The Violence of These Women Blazes at Our Door: A New Approach to the Violent Rituals of Ancient Greek Women
The religious experience of women in ancient Greece is a difficult reality to uncover. There is very little in the way of epigraphical and historiographical evidence that preserves the voice of women themselves and our evidence is heavily defined by the male authors of the time. This issue of inadequate evidence is further problematised when one is to consider the rare and extreme cases of violence performed by women within a ritual context. The traditional methodological approaches to these violent cases have often understood women via these ideologically androcentric accounts which tend to reduce the actions of women to aberrant and scandalously extreme outliers, unwelcome in their polis communities.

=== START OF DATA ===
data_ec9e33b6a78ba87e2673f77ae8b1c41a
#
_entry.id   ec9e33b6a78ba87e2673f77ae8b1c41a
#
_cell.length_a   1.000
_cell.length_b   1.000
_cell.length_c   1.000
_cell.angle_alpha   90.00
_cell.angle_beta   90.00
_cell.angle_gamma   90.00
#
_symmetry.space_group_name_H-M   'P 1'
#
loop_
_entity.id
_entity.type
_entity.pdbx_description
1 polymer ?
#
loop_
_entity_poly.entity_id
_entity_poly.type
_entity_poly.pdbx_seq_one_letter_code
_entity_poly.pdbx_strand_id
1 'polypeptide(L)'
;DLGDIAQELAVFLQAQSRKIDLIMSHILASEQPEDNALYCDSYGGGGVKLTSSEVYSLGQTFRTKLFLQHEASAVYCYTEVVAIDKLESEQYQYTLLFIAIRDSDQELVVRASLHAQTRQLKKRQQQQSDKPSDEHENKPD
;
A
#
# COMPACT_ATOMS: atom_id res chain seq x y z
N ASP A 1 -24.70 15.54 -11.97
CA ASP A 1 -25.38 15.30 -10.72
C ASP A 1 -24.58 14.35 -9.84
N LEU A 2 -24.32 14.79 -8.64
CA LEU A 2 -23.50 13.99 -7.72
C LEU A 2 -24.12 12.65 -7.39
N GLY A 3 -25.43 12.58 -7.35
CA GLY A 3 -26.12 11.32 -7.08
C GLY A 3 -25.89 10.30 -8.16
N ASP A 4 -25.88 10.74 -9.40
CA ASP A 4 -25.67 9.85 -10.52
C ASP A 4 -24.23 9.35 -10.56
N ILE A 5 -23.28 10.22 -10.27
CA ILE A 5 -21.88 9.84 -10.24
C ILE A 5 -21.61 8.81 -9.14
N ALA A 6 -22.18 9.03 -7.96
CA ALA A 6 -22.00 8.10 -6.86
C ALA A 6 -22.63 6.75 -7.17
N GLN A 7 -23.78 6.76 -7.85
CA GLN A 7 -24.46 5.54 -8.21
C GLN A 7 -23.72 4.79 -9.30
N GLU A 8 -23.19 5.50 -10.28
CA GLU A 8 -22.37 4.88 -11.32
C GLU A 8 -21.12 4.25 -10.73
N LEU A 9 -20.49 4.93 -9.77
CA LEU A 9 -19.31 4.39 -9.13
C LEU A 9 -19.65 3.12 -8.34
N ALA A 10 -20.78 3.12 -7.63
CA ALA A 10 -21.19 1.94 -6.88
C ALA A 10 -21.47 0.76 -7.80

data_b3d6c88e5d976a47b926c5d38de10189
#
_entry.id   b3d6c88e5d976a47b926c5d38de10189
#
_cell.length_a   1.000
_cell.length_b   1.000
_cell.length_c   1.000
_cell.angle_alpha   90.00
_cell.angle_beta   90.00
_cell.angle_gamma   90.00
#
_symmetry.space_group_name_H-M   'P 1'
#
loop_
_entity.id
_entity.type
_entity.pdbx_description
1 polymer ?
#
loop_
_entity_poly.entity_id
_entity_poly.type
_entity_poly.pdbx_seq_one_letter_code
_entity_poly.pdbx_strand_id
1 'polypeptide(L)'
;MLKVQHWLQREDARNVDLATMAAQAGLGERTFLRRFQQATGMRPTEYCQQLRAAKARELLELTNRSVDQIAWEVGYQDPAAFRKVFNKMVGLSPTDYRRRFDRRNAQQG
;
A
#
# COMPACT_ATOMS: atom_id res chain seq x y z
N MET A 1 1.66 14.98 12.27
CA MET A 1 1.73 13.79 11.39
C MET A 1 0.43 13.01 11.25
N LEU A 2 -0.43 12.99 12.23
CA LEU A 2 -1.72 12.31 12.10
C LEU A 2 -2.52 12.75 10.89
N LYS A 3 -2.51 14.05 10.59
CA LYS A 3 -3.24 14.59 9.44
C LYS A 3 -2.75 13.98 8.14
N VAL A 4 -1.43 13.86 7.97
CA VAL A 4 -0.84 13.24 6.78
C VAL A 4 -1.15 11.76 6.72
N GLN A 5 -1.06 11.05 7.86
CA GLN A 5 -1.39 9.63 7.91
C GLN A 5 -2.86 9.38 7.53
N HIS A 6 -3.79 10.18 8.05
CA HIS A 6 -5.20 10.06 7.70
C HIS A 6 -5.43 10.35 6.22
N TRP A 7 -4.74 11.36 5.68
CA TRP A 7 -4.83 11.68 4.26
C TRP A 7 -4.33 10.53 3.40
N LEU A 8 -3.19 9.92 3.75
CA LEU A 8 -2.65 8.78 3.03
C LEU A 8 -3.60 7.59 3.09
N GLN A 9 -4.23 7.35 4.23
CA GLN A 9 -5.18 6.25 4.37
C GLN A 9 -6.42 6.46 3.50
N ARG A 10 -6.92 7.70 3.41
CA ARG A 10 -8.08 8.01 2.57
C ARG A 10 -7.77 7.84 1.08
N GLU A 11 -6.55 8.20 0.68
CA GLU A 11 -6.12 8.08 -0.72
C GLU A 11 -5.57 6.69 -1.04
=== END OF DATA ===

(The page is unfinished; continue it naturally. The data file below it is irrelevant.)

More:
This thesis aims to add to the existing corpus of methodological approaches by proposing a new lens for the interpretation of women’s violent ritual practices, one that attempts to re-legitimise the violent rituals of women as necessary components of their poleis and authentic aspects of women’s ritual reality. This lens understands that ritual violence might be best understood as a ‘rupture’ to the social fabric that encircles the institution of religious practice. Building on the valuable framework of the traditional ‘functionalist’ approach to women in religion, the theoretical schema proposed in this thesis synthesises two pre-existing methodologies. Barbara Goff’s lens of an ideological theory of agency proposed in her 2004 publication Citizen Bacchae, combined with Pierre Brulé’s ‘safety-valve theory’ of religion in his 2003 work Women of Ancient Greece, come together to accept that women could exercise agency within their ritual spaces in a way that served to reconcile their own subjugated position in society. When the agency exceeds the expectations of the androcratic polis (who administer the tangible aspects of ritual practice), however, the evidence of male unease directed toward these violent cases indicates that something more than simple female agential activity is taking place. Women’s violence in ritual, therefore, might be considered an agentially forced widening of the safety-valve boundaries, here defined as a ‘rupture’. By interpreting women’s ritual violence by way of a ‘rupture’ to the safety-valve, we stand to re-legitimise the rare and extraordinary violent rituals of women.